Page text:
Because he always put the safety of his flock first, Quail King was highly respected by all. While on the lookout for danger, one day he came across the hunter and saw what he did. He thought, “This quail hunter has a good plan for destroying our relatives. I must make a better plan to save us."

Then he called together his whole nation of a thousand quails. He also invited other quails to attend the meeting. He said, “Greetings to our quail nation and welcome to our visitors. We are faced with great danger. Many of our relatives are being trapped and sold by a clever hunter. Then they are being killed and eaten. I have come up with a plan to save us all. When the hunter covers us with his net, every single one of us must raise his neck at the same time. Then, all together, we should fly away with the net and drop it on a thorn bush. That will keep him busy, and we will be able to escape with our lives." All agreed to follow this smart strategy.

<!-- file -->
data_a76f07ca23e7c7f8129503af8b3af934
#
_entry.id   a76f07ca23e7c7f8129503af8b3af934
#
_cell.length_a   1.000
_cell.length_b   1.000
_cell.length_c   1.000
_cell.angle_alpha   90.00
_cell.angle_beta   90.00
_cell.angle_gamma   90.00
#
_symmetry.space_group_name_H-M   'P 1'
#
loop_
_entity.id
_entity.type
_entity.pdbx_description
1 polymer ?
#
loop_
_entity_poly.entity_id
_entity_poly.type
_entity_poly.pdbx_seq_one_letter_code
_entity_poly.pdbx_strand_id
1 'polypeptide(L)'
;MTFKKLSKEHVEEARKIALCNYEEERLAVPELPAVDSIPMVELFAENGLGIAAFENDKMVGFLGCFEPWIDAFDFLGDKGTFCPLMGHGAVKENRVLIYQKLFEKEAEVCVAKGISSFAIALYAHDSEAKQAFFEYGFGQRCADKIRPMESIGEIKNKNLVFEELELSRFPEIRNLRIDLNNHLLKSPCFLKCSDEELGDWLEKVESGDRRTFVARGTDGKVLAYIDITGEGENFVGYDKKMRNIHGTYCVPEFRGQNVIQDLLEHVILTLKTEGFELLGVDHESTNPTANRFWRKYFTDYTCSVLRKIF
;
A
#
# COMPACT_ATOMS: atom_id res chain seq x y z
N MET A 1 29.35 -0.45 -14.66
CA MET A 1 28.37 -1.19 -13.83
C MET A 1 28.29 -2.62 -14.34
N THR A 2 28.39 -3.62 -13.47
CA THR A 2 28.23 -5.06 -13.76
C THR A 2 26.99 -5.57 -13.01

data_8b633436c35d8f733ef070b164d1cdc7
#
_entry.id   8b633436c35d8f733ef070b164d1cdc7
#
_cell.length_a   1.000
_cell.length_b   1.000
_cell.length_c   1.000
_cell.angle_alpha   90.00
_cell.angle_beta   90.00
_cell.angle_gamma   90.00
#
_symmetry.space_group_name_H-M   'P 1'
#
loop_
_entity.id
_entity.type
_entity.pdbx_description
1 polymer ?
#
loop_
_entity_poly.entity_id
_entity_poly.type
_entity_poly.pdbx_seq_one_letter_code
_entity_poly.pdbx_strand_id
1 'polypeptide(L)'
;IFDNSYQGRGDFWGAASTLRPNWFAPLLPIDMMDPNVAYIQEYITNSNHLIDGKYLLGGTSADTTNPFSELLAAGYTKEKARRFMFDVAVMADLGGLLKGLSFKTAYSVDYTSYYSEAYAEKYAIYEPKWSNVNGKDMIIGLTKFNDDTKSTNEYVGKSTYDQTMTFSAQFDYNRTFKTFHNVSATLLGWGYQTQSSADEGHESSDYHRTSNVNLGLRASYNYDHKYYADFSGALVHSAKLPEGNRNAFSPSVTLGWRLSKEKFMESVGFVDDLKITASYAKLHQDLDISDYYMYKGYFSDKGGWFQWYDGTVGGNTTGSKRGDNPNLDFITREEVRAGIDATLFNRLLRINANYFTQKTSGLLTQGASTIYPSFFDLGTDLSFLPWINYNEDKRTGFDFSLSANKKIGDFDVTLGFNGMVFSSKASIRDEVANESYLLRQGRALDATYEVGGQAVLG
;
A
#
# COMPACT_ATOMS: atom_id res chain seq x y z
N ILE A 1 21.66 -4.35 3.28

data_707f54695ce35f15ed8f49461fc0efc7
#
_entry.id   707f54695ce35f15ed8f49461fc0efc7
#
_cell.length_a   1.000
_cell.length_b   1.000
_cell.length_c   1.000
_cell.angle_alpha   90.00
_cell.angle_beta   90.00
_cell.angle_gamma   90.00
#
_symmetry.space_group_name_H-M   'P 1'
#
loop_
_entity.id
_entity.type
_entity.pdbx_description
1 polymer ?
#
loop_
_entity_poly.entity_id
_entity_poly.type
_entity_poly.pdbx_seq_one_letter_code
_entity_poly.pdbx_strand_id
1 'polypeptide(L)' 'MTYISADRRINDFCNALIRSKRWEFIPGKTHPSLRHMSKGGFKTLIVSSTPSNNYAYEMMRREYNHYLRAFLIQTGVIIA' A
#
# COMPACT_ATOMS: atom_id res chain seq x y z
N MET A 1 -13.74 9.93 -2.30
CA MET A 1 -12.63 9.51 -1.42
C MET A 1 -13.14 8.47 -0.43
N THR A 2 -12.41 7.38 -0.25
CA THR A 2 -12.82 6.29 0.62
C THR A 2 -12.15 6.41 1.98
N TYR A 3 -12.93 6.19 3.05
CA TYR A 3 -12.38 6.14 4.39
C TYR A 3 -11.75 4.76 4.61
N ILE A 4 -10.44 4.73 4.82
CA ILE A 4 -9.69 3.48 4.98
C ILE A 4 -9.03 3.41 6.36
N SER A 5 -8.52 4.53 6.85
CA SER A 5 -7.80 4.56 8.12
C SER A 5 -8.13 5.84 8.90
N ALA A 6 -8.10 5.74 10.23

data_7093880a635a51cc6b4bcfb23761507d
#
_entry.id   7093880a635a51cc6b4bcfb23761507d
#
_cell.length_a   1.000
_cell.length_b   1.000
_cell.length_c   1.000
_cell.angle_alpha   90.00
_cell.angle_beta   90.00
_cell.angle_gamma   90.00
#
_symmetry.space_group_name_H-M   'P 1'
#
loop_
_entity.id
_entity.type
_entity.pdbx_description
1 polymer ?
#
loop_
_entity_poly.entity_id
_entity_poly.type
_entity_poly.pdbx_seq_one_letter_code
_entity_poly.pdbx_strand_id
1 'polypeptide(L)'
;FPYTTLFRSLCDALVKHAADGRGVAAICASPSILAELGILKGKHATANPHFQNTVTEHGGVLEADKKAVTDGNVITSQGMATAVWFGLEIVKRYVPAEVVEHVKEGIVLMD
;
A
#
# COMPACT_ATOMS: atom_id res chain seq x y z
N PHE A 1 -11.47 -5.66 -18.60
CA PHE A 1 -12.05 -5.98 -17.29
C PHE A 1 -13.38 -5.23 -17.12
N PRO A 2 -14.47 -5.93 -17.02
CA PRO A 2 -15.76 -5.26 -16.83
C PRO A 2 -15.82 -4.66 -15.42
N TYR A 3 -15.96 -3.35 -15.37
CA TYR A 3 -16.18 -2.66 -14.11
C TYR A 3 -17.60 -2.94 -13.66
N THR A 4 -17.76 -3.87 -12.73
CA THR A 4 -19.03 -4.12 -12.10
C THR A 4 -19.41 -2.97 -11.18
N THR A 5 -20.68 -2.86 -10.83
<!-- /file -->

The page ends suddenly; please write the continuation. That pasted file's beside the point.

The next day the hunter lured the quails with his quail call as usual. But when he threw his net over them, they all raised up their necks at once, flew away with the net, and dropped it on a thorn bush. He could catch no quails at all! In addition, it took him the rest of the day to loosen his net from the thorns – so he had no time left to try again!

The same thing happened on the following day. So he spent a second day unhooking his net from sharp thorns. He arrived home only to be greeted by his wife’s sharp tongue! She complained, “You used to bring home quail to eat, and money from selling quails. Now you return empty-handed. What do you do all day? You must have another wife somewhere, who is feasting on quail meat at this very moment!"